Asia Holds the Most Expensive Expatriate Rental Housing Worldwide

By Roy Maurer Apr 7, 2014

Your company should be prepared to pay a lot to send employees to some of the hottest business destinations in Asia.

Four of the top 10 cities with the most expensive rental accommodations for foreign expats are in Asia, according to new data from ECA International, a global consulting firm that provides housing data from 180 of the most common locations across the world for international assignees.

Across Asia, the average monthly rental price for a high-end three-bedroom property is $3,600—above the global average of $3,000, according to ECA data from September 2013.

With its dense population and lean property supply, Hong Kong remains the priciest location globally to lease a three-bedroom apartment, according to ECA Accommodation Services Manager Alec Smith. An unfurnished three-bedroom apartment in an area of the territory fit for business expatriates averages $11,440 per month. The average rent for a similar apartment in New York City costs $9,200 per month.

Tokyo, Singapore and Shanghai also ranked in the top 10 most expensive rental markets at 6th, 7th and 9th, respectively. Rental prices in Tokyo have increased by 6 percent since September 2012, as confidence returned to the housing market alongside a turnaround in the economy, Smith said. However, a weaker yen has meant that the rental cost fell by about 15 percent when converted into U.S. dollars, he said. Ongoing demand in Singapore for high-end properties drove a 4 percent rise in rental prices during 2013.

China is a mixed bag, according to the data. Rental prices have stayed fairly even (and high) since 2012 in Shanghai and Beijing, with neither city seeing rises greater than 3 percent. But demand for expat housing in the cities of Shenzhen and Suzhou have generated a 9 percent hike in rents since 2012.

Moscow; Caracas, Venezuela; New York; and London ranked 2nd through 5th, respectively. Bogota, Colombia, was ranked 8th, and Lagos, Nigeria, came in 10th, despite its high-end rental market falling approximately 6 percent. Karachi, Pakistan, had the lowest rents recorded by ECA, not only in Asia, but globally.

Largest Rental Price Increases

The largest increase in rent during 2013—a dramatic 50 percent—occurred in Caracas due to the country’s rampant inflation that is keeping the cost of building materials high and stagnating much-needed construction. However, the Venezuelan currency’s depreciation means that the increase is not substantial when converted into U.S. dollars.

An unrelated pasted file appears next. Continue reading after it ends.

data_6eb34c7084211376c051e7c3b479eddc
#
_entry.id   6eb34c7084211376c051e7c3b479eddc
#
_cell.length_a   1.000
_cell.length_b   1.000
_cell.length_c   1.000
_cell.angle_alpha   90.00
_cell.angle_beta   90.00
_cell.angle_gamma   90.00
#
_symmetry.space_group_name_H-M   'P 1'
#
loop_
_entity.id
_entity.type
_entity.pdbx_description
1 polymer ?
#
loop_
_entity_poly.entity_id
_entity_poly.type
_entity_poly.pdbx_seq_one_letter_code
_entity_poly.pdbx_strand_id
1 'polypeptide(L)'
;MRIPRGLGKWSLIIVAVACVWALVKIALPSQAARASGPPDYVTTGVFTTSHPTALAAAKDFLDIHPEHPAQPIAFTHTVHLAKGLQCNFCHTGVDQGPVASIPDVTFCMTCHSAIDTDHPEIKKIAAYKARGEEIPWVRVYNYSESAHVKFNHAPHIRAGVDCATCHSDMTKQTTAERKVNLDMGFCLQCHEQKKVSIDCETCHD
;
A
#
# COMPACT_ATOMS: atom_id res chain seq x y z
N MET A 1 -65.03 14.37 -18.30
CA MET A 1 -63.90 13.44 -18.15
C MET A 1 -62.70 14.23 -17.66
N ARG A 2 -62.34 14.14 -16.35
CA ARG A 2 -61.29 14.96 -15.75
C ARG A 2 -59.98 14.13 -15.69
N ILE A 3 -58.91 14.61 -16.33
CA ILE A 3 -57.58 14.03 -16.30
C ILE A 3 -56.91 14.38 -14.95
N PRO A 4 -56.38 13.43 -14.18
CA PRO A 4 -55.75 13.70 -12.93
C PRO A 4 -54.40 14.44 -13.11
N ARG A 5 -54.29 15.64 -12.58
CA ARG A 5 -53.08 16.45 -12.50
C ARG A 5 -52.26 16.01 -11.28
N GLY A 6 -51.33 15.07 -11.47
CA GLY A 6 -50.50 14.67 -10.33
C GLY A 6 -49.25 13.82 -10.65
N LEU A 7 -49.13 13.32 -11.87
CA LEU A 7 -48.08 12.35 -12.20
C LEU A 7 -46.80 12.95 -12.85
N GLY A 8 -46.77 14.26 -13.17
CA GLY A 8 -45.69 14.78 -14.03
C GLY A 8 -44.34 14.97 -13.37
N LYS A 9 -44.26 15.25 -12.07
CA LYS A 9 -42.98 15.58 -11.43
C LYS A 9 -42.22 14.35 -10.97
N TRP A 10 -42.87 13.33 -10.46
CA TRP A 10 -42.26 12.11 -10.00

Economic prosperity and increasing numbers of business expatriates relocating to Dubai have spurred rental gains of 32 percent during 2013, with Dubai becoming more expensive than Abu Dhabi, according to the data.

Rents have risen by 29 percent in Sao Paulo, due to the increasing presence of international businesses and property construction and renovation ahead of the 2014 World Cup, according to Smith.

High rental growth was also observed in Nairobi, Kenya; Jakarta, Indonesia; Dublin, Ireland; and Bucharest, Romania, in 2013.

Notable Rental Price Depreciations

The most pronounced rental price drops were noted in Dakar, Senegal, where rents fell by 18 percent during 2013.

Large decreases were also observed in the Spanish cities of Barcelona and Madrid, of 11 percent and 7 percent, respectively. Market rents were found to be out of step with the income levels of many locals, leading to rental corrections in those locations, Smith said.

The impact of currency fluctuations should not be underestimated when assembling accommodation packages for assignees, he stressed. “Depending on how companies provide housing or allowances to their expatriates, major currency movements can have a big impact on costs,” he said. Along with the extreme example of Venezuela, rents in the South African cities of Johannesburg, Cape Town and Pretoria increased by between 4 percent and 8 percent in local currency terms; however, all have dropped in ECA’s global ranking when prices are converted into U.S. dollars for comparison, because the South African rand weakened against major currencies during 2013.

Still another example is Sydney, the most expensive location for rental accommodation in Australia. Rents for a three-bedroom apartment there have gone up around 3 percent since 2012. However, when converted into U.S. dollars for comparison, rental price drops of 10 percent were observed.

Roy Maurer is an online editor/manager for SHRM.

Follow him at @SHRMRoy.

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